What is in this article?:
- Seed companies must weigh multiple factors for seed production
- Forecasting supply and demand
- Early ordering
Seed companies are now determining how much seed they will produce for the 2013 season.
Forecasting supply and demand
Throughout this process, customer demands also can change. “Market forces and product performance can frequently cause customer demands to change between forecasting time and actual demand need,” Bockhaus says. “The challenge is to have the right product at the right time as the true demand firms up.”
Long-range planning can last 12 to 18 months for commercial seed that’s supplied to producers, up to 24 to 30 months for parent seed production. All this is done with the same logistical and weather challenges that the customer faces. But shortages at any point of the cycle can severely impact supply.
“Production is always an exciting business,” says Eric Taylor, corn supply chain manager for Syngenta. “One of the most important processes is forecasting hybrid seed yields. Approximately 18 months before farmers receive their seed, Syngenta has to forecast the amount of seed that can be produced from an acre. There are several factors that play into that decision, which are different for each hybrid.”
Even though statistical models exist to help define the seed production forecast, “you end up feeling like the weatherman since your targets are never exactly right,” Taylor says. “Each individual field and its associated weather events is a chance to prove you wrong with a higher or lower yield.”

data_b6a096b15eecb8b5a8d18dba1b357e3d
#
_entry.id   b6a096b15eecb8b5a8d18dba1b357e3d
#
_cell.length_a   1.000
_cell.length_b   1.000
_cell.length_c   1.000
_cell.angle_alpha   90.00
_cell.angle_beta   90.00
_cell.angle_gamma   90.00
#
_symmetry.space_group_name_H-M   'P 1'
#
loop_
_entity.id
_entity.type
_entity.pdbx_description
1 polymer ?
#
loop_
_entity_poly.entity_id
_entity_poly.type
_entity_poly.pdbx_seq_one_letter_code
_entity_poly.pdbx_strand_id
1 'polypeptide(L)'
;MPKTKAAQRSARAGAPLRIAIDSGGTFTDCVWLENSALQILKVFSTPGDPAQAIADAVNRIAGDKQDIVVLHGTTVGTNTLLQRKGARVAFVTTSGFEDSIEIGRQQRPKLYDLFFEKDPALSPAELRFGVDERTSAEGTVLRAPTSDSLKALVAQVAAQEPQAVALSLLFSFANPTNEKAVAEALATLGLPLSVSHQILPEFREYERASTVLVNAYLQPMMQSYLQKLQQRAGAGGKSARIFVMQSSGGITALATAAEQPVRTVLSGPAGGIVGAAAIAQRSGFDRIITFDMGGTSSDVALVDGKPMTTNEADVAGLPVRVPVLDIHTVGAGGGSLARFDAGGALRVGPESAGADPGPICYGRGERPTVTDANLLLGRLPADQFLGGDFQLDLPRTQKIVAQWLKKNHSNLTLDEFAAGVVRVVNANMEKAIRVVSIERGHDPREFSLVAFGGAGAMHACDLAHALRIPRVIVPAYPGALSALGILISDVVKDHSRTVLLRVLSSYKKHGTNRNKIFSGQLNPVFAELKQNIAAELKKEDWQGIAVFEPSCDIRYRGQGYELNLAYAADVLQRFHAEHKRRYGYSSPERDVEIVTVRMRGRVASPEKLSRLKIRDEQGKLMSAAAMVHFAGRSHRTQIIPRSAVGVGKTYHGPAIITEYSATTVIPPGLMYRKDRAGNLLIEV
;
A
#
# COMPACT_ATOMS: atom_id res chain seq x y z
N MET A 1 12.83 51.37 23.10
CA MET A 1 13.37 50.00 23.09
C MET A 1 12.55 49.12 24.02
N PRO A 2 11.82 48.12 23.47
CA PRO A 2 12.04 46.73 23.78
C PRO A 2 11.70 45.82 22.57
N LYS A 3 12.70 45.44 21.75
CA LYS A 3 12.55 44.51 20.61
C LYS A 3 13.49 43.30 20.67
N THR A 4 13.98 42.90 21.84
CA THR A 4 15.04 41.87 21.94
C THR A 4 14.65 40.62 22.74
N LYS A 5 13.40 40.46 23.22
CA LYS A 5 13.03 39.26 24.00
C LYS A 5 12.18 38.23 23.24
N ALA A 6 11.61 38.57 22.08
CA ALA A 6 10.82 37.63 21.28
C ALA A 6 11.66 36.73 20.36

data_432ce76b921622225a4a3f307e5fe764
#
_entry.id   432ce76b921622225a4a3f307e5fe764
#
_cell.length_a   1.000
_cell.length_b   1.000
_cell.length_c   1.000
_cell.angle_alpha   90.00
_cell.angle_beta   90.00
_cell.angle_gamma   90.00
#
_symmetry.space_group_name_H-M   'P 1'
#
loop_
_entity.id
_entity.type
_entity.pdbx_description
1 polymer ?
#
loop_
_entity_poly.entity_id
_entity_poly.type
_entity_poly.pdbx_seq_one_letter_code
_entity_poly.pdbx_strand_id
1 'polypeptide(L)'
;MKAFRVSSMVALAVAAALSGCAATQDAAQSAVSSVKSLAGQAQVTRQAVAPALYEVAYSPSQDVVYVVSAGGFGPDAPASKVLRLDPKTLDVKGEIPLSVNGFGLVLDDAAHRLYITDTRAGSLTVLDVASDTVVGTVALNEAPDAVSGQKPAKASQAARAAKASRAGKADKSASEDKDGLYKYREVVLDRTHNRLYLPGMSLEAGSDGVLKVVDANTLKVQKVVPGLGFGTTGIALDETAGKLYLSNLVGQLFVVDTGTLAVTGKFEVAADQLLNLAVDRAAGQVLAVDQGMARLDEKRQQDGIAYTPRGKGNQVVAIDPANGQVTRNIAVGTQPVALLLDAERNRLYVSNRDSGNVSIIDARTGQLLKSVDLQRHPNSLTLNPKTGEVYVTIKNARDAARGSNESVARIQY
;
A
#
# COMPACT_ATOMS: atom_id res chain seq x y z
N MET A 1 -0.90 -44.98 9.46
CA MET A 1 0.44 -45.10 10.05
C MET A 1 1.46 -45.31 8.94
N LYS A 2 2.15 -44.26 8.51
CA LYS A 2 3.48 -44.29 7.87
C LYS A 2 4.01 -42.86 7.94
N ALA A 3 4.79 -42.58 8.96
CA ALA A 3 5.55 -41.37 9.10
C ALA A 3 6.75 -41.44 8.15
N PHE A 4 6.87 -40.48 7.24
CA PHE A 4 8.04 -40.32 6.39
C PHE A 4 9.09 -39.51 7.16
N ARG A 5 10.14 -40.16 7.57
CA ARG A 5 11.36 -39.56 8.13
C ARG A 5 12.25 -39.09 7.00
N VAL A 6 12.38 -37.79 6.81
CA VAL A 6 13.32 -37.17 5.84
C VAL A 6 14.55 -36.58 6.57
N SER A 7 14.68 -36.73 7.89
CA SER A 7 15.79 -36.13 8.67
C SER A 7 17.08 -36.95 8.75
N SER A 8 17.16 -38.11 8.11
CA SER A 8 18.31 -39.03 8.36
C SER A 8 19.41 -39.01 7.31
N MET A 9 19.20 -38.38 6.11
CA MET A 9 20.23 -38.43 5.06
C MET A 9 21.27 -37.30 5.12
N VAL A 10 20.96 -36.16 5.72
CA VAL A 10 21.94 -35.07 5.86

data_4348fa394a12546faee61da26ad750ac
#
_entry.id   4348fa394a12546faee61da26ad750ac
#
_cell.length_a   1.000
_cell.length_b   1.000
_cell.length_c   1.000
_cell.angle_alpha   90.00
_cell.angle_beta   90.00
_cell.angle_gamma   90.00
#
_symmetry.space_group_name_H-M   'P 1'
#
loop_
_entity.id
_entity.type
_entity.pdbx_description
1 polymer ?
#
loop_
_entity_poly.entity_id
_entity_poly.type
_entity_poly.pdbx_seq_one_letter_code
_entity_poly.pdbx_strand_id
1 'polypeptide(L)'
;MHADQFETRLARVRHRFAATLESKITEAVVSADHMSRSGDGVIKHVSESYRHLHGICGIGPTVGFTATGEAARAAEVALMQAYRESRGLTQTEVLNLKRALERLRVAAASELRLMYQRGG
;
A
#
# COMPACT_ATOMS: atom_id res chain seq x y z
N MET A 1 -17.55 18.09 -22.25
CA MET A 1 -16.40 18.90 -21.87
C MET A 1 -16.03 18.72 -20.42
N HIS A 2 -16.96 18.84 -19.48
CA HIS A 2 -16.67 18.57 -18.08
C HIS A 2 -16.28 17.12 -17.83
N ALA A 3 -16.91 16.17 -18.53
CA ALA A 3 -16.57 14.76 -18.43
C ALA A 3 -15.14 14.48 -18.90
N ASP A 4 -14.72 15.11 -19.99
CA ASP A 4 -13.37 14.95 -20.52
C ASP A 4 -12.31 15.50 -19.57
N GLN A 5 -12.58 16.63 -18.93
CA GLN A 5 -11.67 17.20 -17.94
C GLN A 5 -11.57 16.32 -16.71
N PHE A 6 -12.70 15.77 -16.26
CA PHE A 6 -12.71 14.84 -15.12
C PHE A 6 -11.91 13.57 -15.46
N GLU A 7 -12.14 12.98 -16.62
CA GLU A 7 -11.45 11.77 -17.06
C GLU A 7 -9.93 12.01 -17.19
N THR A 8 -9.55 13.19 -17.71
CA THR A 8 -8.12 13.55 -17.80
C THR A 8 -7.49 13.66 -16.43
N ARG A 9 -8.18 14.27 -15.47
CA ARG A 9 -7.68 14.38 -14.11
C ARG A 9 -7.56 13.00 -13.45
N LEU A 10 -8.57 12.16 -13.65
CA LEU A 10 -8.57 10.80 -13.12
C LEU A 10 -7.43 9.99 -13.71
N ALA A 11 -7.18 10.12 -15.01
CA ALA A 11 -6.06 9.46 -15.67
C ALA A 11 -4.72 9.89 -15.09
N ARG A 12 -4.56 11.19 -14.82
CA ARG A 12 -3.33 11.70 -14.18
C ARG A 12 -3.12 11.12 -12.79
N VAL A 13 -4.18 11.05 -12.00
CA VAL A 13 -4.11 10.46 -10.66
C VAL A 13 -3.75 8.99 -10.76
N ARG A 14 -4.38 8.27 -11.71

Rick Henley, corn business lead for Mycogen Seeds, says the company has a comprehensive forecasting and production planning process, “which is comprised of one part ‘tell’ and one part ‘ask.’ The ‘tell’ part is the strategic direction from management regarding new traits and technology; the ‘ask’ part is comprised of a lot of field input on existing traits and products.”
Still, the bottom line for corn seed production mirrors that of grain production: Poor weather conditions during the year can bite into production totals, and companies must hedge their bets to ensure that enough seed is available to meet demands.
At press time, the tight seed corn supply was in the spotlight as producers worked to get final orders, while the seed industry was ensuring demand is met. Of major concern were the high-end hybrids, where much production was shifted to South America due, in part, to poor North American production in 2011. Concerns of a tight seed supply in 2012 were echoed last fall, and companies were securing acreage in South America.